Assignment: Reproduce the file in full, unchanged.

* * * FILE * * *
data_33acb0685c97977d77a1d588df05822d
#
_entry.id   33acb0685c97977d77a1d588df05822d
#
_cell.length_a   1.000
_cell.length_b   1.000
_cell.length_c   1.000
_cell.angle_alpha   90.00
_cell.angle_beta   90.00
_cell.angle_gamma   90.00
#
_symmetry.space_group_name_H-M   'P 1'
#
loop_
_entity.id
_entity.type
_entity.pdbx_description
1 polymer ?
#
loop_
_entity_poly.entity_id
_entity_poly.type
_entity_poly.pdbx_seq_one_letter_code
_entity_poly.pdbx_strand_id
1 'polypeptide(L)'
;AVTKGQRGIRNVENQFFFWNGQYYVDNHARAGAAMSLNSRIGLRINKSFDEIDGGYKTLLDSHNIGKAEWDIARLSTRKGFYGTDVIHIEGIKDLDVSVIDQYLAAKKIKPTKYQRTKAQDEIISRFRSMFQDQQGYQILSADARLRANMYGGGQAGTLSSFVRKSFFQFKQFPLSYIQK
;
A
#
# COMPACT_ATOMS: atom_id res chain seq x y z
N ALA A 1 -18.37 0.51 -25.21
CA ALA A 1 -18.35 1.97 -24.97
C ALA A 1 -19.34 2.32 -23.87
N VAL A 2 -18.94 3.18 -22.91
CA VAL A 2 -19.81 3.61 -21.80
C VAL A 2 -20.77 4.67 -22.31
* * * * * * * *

data_33acb0685c97977d77a1d588df05822d
#
_entry.id   33acb0685c97977d77a1d588df05822d
#
_cell.length_a   1.000
_cell.length_b   1.000
_cell.length_c   1.000
_cell.angle_alpha   90.00
_cell.angle_beta   90.00
_cell.angle_gamma   90.00
#
_symmetry.space_group_name_H-M   'P 1'
#
loop_
_entity.id
_entity.type
_entity.pdbx_description
1 polymer ?
#
loop_
_entity_poly.entity_id
_entity_poly.type
_entity_poly.pdbx_seq_one_letter_code
_entity_poly.pdbx_strand_id
1 'polypeptide(L)'
;AVTKGQRGIRNVENQFFFWNGQYYVDNHARAGAAMSLNSRIGLRINKSFDEIDGGYKTLLDSHNIGKAEWDIARLSTRKGFYGTDVIHIEGIKDLDVSVIDQYLAAKKIKPTKYQRTKAQDEIISRFRSMFQDQQGYQILSADARLRANMYGGGQAGTLSSFVRKSFFQFKQFPLSYIQK
;
A
#
# COMPACT_ATOMS: atom_id res chain seq x y z
N ALA A 1 -18.37 0.51 -25.21
CA ALA A 1 -18.35 1.97 -24.97
C ALA A 1 -19.34 2.32 -23.87
N VAL A 2 -18.94 3.18 -22.91
CA VAL A 2 -19.81 3.61 -21.80
C VAL A 2 -20.77 4.67 -22.31